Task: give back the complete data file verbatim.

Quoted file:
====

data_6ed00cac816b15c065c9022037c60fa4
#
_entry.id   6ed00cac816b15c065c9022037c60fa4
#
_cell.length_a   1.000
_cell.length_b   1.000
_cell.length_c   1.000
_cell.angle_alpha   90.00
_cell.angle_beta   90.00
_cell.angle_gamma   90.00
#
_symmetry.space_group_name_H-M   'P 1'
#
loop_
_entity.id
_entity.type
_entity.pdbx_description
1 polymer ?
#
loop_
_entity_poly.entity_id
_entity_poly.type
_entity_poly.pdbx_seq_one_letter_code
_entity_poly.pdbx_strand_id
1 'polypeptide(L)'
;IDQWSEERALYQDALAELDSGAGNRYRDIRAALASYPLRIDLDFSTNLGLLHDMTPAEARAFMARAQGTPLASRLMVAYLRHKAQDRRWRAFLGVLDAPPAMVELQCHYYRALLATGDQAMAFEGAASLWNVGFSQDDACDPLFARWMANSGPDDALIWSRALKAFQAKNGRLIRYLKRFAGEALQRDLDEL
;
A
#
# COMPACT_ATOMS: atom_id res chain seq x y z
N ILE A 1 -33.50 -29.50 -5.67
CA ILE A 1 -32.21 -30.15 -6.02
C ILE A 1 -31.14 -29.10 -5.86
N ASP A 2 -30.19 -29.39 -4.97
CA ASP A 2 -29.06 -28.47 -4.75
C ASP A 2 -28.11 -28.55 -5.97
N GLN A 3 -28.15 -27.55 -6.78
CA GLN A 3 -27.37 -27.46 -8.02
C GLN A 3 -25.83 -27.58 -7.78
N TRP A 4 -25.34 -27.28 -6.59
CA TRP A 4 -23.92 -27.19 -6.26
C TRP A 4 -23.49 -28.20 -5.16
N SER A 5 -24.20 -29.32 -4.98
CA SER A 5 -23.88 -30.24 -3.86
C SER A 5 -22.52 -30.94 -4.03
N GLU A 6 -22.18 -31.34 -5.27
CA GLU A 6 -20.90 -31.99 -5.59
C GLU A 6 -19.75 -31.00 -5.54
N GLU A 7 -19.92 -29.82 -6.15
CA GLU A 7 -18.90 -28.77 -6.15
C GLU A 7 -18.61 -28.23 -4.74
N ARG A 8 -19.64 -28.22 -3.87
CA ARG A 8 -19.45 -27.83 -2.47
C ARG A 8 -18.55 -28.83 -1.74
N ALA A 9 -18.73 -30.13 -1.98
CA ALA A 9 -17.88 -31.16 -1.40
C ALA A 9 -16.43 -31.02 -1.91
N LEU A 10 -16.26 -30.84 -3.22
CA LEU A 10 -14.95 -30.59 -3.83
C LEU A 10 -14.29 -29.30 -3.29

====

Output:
data_6ed00cac816b15c065c9022037c60fa4
#
_entry.id   6ed00cac816b15c065c9022037c60fa4
#
_cell.length_a   1.000
_cell.length_b   1.000
_cell.length_c   1.000
_cell.angle_alpha   90.00
_cell.angle_beta   90.00
_cell.angle_gamma   90.00
#
_symmetry.space_group_name_H-M   'P 1'
#
loop_
_entity.id
_entity.type
_entity.pdbx_description
1 polymer ?
#
loop_
_entity_poly.entity_id
_entity_poly.type
_entity_poly.pdbx_seq_one_letter_code
_entity_poly.pdbx_strand_id
1 'polypeptide(L)'
;IDQWSEERALYQDALAELDSGAGNRYRDIRAALASYPLRIDLDFSTNLGLLHDMTPAEARAFMARAQGTPLASRLMVAYLRHKAQDRRWRAFLGVLDAPPAMVELQCHYYRALLATGDQAMAFEGAASLWNVGFSQDDACDPLFARWMANSGPDDALIWSRALKAFQAKNGRLIRYLKRFAGEALQRDLDEL
;
A
#
# COMPACT_ATOMS: atom_id res chain seq x y z
N ILE A 1 -33.50 -29.50 -5.67
CA ILE A 1 -32.21 -30.15 -6.02
C ILE A 1 -31.14 -29.10 -5.86
N ASP A 2 -30.19 -29.39 -4.97
CA ASP A 2 -29.06 -28.47 -4.75
C ASP A 2 -28.11 -28.55 -5.97
N GLN A 3 -28.15 -27.55 -6.78
CA GLN A 3 -27.37 -27.46 -8.02
C GLN A 3 -25.83 -27.58 -7.78
N TRP A 4 -25.34 -27.28 -6.59
CA TRP A 4 -23.92 -27.19 -6.26
C TRP A 4 -23.49 -28.20 -5.16
N SER A 5 -24.20 -29.32 -4.98
CA SER A 5 -23.88 -30.24 -3.86
C SER A 5 -22.52 -30.94 -4.03
N GLU A 6 -22.18 -31.34 -5.27
CA GLU A 6 -20.90 -31.99 -5.59
C GLU A 6 -19.75 -31.00 -5.54
N GLU A 7 -19.92 -29.82 -6.15
CA GLU A 7 -18.90 -28.77 -6.15
C GLU A 7 -18.61 -28.23 -4.74
N ARG A 8 -19.64 -28.22 -3.87
CA ARG A 8 -19.45 -27.83 -2.47
C ARG A 8 -18.55 -28.83 -1.74
N ALA A 9 -18.73 -30.13 -1.98
CA ALA A 9 -17.88 -31.16 -1.40
C ALA A 9 -16.43 -31.02 -1.91
N LEU A 10 -16.26 -30.84 -3.22
CA LEU A 10 -14.95 -30.59 -3.83
C LEU A 10 -14.29 -29.30 -3.29